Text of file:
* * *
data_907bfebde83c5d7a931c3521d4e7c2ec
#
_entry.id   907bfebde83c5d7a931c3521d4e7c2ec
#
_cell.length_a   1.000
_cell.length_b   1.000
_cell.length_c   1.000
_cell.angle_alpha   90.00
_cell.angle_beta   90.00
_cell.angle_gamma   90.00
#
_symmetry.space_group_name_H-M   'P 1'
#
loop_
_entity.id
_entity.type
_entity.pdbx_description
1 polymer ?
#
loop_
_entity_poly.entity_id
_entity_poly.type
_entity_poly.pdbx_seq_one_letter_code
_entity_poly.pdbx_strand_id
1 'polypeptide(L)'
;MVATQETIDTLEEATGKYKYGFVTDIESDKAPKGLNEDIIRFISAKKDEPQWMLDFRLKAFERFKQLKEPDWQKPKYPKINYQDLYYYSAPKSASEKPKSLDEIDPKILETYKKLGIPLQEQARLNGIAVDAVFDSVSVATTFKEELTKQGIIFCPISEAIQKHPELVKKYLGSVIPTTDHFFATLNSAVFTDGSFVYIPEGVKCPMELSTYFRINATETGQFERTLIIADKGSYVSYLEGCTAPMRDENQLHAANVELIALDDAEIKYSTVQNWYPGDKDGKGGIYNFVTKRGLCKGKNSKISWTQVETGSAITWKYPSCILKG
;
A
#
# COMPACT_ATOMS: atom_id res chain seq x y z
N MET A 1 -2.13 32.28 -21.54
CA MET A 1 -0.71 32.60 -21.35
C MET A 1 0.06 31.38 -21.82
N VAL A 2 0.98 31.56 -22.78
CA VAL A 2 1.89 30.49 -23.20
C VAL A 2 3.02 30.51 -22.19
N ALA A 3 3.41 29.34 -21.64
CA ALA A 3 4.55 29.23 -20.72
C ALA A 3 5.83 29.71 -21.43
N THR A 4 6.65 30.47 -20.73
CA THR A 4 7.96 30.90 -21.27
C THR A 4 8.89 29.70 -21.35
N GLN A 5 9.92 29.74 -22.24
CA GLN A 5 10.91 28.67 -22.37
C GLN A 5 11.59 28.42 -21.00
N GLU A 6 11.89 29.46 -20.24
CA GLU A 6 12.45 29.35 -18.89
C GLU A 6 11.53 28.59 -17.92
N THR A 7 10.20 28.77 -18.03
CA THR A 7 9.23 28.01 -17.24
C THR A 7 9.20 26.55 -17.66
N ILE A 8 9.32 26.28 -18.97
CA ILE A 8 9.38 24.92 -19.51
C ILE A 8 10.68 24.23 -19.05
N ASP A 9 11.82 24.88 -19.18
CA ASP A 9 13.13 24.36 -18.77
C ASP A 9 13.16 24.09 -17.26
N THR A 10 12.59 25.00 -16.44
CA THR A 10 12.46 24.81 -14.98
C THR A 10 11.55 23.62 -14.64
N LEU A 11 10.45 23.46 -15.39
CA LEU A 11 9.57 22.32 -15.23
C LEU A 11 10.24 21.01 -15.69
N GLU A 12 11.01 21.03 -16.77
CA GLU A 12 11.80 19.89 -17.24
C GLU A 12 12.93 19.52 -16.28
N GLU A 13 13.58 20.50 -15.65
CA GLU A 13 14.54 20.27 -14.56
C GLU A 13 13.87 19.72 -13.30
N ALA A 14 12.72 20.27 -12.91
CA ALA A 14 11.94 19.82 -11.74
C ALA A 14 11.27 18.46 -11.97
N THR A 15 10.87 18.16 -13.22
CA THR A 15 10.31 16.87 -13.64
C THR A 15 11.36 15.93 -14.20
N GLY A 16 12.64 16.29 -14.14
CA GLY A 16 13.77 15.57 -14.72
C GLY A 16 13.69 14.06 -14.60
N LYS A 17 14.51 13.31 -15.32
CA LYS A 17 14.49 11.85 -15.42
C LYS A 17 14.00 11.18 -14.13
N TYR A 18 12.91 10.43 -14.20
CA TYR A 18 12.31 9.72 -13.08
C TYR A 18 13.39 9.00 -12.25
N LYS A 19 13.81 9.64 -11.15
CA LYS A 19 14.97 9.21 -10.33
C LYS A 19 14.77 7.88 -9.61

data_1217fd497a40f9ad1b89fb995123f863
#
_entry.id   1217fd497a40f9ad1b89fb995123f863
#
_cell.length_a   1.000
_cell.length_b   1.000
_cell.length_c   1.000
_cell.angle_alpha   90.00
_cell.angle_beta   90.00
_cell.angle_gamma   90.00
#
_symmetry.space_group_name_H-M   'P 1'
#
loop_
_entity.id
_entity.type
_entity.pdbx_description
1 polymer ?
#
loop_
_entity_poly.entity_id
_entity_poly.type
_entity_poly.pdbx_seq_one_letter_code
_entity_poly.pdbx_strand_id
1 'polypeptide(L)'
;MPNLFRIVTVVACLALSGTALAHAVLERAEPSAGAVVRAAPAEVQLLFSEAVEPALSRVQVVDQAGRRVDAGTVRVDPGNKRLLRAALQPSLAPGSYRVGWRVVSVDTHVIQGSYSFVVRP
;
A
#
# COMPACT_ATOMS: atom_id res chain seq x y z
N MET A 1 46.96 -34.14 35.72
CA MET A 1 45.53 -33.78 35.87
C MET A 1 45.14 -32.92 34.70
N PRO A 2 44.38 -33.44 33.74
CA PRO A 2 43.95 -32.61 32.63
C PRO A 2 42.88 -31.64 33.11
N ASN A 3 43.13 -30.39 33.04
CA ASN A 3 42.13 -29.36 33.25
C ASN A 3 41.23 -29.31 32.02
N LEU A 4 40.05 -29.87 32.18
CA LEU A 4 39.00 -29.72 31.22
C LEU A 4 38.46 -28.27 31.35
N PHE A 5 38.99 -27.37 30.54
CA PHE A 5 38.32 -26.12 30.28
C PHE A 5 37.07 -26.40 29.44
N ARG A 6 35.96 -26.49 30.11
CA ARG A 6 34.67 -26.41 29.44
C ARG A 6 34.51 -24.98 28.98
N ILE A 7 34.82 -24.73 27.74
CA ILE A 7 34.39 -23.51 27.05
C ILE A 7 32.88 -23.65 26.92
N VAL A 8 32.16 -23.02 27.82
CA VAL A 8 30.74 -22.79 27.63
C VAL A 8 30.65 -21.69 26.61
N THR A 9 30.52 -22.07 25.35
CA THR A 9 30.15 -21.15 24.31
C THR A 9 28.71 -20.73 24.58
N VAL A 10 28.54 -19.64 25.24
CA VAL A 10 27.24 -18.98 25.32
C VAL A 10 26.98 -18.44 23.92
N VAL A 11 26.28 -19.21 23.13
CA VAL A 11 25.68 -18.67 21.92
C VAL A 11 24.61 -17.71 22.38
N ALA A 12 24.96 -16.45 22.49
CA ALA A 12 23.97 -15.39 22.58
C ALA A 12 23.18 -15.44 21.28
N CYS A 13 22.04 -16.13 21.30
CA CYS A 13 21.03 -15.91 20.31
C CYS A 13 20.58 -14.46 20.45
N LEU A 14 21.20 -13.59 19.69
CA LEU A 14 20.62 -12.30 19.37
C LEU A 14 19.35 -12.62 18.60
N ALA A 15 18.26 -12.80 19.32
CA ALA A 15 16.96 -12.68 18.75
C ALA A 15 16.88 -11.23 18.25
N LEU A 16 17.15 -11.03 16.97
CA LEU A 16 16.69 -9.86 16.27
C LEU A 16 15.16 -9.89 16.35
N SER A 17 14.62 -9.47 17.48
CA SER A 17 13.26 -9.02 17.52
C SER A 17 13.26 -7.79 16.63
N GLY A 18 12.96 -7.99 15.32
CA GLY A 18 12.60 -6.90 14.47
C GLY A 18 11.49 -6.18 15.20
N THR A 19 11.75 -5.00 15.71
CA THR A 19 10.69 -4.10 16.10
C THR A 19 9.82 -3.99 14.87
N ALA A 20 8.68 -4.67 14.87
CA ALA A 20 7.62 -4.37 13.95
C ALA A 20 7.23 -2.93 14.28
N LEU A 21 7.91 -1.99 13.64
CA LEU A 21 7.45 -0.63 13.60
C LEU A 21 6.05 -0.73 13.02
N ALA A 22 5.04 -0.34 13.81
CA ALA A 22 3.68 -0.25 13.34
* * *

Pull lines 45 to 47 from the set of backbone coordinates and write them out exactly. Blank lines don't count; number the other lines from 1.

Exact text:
C GLN A 5 11.59 28.42 -21.00
N GLU A 6 11.89 29.46 -20.24
CA GLU A 6 12.45 29.35 -18.89